Pamela Chan, BCFamily.ca/Editorial

Whether you call it burn out or a desire to go back to basics, there are an increasing number of online publishers who are questioning their reason for being a presence online.  Some people, like me, are in their 10th (or more) year of creating content while others are asking questions after a few years.

Here are some of the ideas that are being bandied about:

•  I don’t live a Pinterest perfect life with white backgrounds, gorgeous visuals and clean lines.

•  My days aren’t set up like photo shoots, with tidy parcels of moments and offerings for my family and me.

•  I’m not a brand.

•  My voice is my own and I want to keep it that way.

•  I want to rediscover my own voice.

•  I want to go back to the original reason why I decided to create content online.

•  I don’t want to monetize my site (anymore/very much/ever).

•  I want to find other ways to create financially rewarding partnerships with brands while maintaining my autonomy.

•  I want to write about what I want to write about – even if it’s not a tidy topic.

•  I don’t want to get distracted by others who are creating similar content.

•  I want to focus my efforts promoting my work on social media channels where my presence is respected and valued.

•  I don’t want to be sharing the same content as other people because we’ve all been asked by the same source to do so.

•  I feel like I need to take a break.

•  I feel stuck – like I need a new path.

While I do use themes called Daily Dish and Let’s Talk, I decided that I’d like to run a project called the Lean 30.

This project won’t involve:

•  uploading large, gorgeous photos. (Not that I always do that.  Do I do that normally?) One banner (see above) will do.

•  a copious amount of links;

• long posts (unlike this one which needs to be fleshed out);

•  a lot of research;

•  a lot of editing;

•  a lot of feet dragging and getting stuck; and,

•   worrying about the content’s accuracy and relevance.

It won’t involve speculation.  It won’t involve me commenting on something that is happening on the ground somewhere else – like in Afghanistan.  (Note to Tyler Brûlé.)  Not that I’ve ever tried to replicate the efforts of journalists. My professional background has involved working in teaching, administration and educational policy research positions.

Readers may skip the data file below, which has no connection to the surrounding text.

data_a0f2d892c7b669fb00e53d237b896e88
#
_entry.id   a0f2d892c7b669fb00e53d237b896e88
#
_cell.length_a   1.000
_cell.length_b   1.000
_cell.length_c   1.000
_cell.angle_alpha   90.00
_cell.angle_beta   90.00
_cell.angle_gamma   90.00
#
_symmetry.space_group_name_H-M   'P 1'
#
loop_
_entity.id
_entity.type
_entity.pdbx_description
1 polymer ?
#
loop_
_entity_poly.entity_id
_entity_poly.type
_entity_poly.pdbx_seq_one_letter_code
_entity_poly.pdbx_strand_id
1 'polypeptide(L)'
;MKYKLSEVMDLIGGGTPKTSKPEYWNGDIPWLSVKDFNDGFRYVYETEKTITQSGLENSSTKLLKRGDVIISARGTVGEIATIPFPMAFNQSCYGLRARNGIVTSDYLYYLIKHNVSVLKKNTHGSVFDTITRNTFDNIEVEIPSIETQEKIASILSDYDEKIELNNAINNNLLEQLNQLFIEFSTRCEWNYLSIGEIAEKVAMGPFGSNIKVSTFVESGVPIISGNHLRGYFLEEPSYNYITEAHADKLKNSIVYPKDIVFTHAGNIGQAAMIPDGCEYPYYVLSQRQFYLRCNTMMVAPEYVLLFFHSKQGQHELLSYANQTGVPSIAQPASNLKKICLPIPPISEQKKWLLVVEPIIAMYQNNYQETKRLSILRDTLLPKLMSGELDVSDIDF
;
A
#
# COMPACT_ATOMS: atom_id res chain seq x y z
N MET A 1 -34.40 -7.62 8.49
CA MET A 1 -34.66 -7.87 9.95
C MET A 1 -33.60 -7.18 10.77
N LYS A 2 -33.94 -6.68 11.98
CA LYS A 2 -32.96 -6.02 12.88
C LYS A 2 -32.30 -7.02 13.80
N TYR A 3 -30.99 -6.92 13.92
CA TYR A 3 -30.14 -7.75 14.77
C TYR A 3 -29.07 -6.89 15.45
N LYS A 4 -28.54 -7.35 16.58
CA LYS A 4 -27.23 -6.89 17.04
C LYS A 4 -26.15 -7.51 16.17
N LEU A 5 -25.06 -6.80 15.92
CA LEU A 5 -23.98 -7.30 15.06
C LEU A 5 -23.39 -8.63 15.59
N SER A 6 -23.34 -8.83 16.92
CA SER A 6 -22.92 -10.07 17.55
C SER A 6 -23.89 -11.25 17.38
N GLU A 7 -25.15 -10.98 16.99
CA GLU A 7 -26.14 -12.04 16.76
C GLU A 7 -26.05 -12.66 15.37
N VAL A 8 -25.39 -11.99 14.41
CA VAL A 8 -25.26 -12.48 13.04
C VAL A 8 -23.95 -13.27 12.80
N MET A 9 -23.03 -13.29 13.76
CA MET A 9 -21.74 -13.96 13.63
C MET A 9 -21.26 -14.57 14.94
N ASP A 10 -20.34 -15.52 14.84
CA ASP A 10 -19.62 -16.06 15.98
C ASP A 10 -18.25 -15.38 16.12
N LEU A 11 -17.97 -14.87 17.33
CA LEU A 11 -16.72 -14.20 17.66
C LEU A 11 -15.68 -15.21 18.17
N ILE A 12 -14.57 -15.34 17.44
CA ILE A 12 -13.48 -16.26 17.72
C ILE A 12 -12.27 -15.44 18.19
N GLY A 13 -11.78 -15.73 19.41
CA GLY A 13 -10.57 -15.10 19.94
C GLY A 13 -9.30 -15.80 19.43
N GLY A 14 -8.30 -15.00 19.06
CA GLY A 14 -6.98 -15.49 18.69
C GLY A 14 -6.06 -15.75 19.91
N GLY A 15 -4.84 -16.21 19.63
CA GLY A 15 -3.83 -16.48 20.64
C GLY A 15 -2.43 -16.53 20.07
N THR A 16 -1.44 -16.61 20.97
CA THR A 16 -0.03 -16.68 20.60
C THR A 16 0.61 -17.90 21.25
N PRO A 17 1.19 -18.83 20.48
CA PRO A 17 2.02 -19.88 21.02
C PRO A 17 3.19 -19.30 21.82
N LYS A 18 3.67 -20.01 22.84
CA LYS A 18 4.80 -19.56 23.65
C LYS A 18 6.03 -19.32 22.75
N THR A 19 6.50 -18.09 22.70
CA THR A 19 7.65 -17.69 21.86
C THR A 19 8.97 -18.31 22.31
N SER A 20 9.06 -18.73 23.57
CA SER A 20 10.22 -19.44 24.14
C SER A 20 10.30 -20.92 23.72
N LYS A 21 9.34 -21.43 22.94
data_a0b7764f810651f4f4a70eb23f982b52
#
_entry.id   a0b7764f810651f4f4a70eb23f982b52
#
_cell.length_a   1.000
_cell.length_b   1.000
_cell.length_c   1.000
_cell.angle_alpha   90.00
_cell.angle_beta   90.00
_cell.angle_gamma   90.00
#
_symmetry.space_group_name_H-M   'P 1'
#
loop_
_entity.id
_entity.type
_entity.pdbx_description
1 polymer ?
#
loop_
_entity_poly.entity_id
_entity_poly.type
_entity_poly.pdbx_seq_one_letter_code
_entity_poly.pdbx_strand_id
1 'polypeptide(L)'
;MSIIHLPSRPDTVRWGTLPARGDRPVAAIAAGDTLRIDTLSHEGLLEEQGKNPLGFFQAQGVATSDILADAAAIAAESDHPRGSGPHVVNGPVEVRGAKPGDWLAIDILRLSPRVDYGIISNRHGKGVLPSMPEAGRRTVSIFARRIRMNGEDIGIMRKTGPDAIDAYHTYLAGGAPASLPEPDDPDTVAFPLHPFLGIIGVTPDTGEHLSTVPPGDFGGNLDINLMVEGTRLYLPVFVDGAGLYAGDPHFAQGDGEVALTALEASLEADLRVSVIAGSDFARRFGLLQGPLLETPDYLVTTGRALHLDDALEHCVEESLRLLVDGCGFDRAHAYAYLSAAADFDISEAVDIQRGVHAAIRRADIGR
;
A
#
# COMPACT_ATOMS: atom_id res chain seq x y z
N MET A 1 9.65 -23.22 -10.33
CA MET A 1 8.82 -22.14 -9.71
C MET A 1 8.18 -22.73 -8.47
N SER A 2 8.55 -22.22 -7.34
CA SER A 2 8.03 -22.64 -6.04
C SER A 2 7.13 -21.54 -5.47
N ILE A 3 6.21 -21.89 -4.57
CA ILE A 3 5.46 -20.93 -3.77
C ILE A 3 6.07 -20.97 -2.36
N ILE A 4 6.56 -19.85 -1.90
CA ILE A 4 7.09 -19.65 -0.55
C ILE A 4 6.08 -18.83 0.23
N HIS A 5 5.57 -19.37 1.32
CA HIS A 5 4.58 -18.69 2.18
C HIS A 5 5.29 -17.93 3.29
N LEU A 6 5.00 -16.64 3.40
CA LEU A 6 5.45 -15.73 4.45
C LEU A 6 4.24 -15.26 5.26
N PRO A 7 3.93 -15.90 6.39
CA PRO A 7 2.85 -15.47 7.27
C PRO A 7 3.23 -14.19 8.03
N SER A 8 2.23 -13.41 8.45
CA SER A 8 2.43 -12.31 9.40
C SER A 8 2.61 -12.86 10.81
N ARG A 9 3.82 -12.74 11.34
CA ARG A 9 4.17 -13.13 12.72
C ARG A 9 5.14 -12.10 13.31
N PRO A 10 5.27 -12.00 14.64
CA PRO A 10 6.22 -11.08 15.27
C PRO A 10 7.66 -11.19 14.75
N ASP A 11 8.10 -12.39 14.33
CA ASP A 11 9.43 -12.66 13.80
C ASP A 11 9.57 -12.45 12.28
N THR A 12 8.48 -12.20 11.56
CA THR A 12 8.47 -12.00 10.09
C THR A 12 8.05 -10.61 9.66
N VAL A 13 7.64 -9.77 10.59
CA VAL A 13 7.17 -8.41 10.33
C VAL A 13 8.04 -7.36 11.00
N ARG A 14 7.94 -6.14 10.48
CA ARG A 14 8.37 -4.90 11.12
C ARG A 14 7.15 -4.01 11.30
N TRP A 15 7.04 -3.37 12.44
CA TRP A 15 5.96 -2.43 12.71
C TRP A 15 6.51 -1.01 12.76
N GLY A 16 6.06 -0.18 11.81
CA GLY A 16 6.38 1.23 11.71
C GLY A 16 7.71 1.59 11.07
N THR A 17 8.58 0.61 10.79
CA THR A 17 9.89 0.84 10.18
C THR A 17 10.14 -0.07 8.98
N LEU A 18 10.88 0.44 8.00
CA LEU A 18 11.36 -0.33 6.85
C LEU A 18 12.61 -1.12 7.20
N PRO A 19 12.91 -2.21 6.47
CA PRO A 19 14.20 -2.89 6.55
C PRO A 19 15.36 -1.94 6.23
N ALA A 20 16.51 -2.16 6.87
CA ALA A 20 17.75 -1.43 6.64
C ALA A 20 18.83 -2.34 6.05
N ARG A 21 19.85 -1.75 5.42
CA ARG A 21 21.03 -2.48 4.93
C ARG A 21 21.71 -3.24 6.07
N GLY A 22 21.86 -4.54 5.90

You know, ‘Why is it important being there, when everyone has laptops today and can be there, sitting on their terrace, blogging about what has happened?’ And I was thinking, Really? Is it really the case? If you look at all those blogs, 95 per cent of it would be people reflecting on the actual images, comment and reporting by news agencies that are on the ground. (DumbFeather.com)

Online publishers read a lot. They’ve got their ear to the ground.  They’re networked and plugged in.  They wear other hats that are both professional and personal.  They hear and see what’s happening in their community.  They’re creating relevant content that’s directly connected to and reflecting their lived reality.

I’m committing to writing for 30 sessions about topics that, hopefully, can sometimes be a bit edgy but not scandalous or libelous. Just the occasional uncomfortable places and spaces (and sometimes toned down rants) that normally get brought up and dropped in quiet conversations.

Lean 30 List: BCFamily

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